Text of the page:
B-288. Secretion Importance of Conserved Residues in the C Terminus of a Serine Protease Autotransporter Protein

Y. T. Yen1,2, C. Tsang1, T. A. Cameron1, C. Stathopoulos1;
1California State Polytechnic Univ., Pomona, CA, 2Univ. of Houston, Houston, TX.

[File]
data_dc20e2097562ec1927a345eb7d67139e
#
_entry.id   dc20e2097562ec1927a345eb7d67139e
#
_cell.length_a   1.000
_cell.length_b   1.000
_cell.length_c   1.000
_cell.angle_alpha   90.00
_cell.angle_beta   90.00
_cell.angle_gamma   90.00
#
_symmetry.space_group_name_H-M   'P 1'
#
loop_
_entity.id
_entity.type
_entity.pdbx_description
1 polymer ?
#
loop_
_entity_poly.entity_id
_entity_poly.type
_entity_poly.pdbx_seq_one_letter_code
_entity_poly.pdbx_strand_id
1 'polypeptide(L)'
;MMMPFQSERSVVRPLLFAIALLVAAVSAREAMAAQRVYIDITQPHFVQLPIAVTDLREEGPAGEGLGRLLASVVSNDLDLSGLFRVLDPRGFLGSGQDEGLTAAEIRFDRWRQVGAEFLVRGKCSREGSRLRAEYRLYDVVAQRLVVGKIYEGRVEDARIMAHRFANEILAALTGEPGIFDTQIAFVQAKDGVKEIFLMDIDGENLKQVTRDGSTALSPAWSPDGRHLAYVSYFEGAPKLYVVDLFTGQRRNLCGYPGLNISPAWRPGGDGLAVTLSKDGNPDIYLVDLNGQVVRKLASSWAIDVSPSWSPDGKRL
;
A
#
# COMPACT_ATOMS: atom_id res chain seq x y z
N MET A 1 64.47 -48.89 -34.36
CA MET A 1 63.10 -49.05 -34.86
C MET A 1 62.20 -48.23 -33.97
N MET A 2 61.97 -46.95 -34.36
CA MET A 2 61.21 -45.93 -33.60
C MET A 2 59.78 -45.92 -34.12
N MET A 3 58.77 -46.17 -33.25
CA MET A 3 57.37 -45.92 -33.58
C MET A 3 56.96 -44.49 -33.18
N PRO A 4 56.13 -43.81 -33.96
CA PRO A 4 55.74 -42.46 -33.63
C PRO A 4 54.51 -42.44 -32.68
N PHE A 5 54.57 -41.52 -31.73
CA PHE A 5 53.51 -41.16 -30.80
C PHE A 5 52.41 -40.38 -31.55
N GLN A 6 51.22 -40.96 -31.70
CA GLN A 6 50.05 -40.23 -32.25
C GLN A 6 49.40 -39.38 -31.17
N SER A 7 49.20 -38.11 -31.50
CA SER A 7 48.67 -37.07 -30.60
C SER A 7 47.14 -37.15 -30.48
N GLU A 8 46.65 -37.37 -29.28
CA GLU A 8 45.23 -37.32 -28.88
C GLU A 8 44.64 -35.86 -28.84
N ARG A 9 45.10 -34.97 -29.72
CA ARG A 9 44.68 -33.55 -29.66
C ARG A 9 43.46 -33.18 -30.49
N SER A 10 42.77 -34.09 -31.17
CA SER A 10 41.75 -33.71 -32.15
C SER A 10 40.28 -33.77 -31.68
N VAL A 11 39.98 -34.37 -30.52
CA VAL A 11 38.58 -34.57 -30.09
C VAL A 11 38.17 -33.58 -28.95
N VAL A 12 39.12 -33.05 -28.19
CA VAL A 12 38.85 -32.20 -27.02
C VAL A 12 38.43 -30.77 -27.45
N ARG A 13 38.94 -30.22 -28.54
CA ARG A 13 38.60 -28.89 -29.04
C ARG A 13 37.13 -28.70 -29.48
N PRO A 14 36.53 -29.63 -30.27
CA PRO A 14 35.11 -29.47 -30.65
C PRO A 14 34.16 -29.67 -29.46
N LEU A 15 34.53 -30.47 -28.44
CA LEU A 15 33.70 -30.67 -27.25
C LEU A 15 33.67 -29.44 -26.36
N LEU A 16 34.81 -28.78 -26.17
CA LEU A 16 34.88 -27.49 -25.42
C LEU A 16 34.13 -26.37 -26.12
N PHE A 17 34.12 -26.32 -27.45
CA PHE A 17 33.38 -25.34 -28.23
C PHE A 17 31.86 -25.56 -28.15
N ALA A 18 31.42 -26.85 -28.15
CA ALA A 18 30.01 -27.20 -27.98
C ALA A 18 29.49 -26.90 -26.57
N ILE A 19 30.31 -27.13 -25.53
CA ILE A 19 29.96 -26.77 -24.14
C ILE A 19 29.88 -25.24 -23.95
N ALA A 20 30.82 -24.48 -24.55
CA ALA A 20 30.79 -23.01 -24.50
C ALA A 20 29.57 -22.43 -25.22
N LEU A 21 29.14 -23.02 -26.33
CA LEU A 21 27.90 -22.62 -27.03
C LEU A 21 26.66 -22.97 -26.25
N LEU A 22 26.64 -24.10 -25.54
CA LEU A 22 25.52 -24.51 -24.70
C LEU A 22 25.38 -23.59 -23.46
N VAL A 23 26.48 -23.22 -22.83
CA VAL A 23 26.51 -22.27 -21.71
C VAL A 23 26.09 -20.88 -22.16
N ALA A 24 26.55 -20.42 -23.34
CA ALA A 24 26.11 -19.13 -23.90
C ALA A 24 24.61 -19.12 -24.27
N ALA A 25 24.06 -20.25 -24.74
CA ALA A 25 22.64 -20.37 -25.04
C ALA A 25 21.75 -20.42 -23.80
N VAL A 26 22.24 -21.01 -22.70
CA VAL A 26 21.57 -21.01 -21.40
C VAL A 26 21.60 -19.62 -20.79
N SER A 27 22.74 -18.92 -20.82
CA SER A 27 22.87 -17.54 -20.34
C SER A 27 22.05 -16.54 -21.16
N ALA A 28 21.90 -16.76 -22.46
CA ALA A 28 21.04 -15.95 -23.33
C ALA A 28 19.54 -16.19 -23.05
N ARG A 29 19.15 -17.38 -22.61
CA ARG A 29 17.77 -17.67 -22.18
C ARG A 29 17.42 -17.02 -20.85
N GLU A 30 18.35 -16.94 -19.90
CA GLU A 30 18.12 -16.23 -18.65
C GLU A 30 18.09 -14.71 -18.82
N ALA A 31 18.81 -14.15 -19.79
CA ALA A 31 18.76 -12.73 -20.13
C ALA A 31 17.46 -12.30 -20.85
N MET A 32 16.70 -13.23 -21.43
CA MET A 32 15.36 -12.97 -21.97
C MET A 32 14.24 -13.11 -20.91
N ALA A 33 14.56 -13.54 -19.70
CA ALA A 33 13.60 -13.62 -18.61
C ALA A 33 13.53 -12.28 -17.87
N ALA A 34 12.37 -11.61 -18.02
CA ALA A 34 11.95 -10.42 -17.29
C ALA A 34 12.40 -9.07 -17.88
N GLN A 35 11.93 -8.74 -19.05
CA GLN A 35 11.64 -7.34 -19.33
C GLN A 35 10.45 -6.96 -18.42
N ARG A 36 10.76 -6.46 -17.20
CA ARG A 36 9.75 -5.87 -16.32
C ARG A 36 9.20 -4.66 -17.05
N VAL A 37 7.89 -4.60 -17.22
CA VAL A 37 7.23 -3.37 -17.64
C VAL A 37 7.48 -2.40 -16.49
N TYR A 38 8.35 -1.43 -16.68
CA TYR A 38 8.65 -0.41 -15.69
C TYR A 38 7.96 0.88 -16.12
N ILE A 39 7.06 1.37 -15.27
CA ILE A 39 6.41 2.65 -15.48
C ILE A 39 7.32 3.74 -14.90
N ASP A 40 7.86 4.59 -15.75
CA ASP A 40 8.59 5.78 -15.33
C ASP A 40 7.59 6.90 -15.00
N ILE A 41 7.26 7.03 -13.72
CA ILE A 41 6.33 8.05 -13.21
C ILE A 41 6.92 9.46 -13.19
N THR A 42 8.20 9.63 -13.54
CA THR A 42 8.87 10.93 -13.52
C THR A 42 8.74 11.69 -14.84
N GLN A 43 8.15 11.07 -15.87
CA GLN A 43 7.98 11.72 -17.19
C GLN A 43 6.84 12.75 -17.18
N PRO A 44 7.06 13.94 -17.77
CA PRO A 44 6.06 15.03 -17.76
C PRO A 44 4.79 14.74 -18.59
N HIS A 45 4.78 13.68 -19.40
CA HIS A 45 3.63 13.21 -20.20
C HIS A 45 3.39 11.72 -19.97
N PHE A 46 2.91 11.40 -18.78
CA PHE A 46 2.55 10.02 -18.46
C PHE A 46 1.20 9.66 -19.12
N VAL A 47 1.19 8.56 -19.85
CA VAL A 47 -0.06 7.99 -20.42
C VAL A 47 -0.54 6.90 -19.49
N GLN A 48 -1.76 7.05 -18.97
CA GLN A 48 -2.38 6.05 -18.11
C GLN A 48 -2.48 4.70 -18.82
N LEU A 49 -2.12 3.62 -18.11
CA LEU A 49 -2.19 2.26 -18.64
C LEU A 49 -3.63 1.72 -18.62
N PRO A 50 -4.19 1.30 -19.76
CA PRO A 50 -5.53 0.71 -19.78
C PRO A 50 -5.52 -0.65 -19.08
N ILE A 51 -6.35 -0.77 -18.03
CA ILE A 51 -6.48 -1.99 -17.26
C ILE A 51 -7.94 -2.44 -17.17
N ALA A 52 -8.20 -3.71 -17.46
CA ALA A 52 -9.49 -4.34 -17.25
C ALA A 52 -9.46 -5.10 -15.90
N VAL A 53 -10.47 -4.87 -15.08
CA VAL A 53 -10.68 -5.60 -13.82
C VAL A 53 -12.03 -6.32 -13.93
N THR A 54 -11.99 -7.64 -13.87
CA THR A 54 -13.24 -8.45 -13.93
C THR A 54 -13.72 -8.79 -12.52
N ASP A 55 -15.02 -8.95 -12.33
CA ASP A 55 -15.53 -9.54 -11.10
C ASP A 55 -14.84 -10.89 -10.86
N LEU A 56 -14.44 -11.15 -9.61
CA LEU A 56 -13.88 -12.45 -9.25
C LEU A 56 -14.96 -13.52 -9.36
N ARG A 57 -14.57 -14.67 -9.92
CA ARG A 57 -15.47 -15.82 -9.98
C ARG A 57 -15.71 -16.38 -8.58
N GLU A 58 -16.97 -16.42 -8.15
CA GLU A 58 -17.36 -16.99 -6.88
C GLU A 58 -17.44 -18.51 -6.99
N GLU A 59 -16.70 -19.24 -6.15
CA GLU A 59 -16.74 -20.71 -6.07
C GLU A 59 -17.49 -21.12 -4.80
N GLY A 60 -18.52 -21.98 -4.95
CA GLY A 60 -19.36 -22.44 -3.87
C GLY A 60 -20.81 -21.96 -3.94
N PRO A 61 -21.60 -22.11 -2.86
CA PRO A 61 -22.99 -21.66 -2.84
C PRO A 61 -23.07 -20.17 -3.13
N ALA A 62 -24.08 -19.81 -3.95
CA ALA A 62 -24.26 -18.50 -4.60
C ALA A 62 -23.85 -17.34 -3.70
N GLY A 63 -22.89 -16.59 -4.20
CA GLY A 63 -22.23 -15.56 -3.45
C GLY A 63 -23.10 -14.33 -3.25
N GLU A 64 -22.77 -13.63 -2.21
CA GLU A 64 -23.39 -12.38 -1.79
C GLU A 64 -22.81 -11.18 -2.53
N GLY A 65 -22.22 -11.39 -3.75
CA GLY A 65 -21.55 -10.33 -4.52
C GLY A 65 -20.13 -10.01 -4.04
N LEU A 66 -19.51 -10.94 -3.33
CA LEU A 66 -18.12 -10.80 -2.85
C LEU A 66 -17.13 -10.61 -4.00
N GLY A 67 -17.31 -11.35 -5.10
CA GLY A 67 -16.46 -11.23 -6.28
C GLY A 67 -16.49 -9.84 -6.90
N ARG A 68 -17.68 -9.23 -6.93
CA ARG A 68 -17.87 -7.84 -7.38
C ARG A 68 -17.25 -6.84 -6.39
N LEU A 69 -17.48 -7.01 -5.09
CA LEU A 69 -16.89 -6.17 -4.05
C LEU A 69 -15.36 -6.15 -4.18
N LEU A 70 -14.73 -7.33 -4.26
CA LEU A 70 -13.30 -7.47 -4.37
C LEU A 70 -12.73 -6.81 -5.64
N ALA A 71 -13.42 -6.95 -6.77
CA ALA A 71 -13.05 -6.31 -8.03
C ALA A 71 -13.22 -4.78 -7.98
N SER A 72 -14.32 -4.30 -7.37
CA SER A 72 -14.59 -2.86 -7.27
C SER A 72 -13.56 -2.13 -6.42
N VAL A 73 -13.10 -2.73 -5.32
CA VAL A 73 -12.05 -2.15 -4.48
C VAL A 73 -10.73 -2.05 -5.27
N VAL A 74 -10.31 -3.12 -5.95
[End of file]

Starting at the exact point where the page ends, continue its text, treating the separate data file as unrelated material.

The serine protease autotransporters of the Enterobacteriaceae (SPATE) constitute a family of conserved, virulence proteins secreted by a number of enteric Gram-negative bacterial pathogens. An autotransporter polypeptide is comprised of three domains: an N-terminal domain required for its inner membrane translocation; an internal passenger domain secreted to the extracellular environment and conferring biochemical function to the bacterium; and a C-terminal translocator domain capable of forming a β-barrel in the outer membrane and mediating the secretion of the passenger domain to the cell surface. Using the prototype SPATE protein Tsh as a model for the study of the autotransporter secretion mechanism, we set out to identify amino acid residues in the β-barrel that might play a role in the secretion of the Tsh passenger. To do so, the sequences of 20 known SPATE autotransporters were aligned and four conserved motifs in the translocator domains were identified. A motif in the α-linker region at the N terminus of the translocator was previously shown by our lab to influence Tsh passenger secretion. In this study, we focused on evaluating the secretion role of the remaining three motifs, which include 24 highly conserved residues located in the barrel-forming region of the Tsh translocator domain. Each of these positions was mutated by PCR-based site-directed mutagenesis. The mutant constructs were then subjected to cell fractionation, and the protein secretion levels in the culture medium, outer membrane, periplasm, and on the cell surface were assessed by various immunochemical techniques. When compared to wild-type Tsh, more than half of the mutants exhibited secretion defective phenotypes, including diminished secretion into the culture medium, cell lysis, and protein accumulation in different compartments of the cell envelope. The data suggest the function of these residues in various steps of Tsh’s passenger secretion process, including barrel formation and insertion, outer-membrane translocation, and processing. The results hence contribute to a better understanding of the role of C-terminal β-barrel in the autotransporter protein secretion mechanism.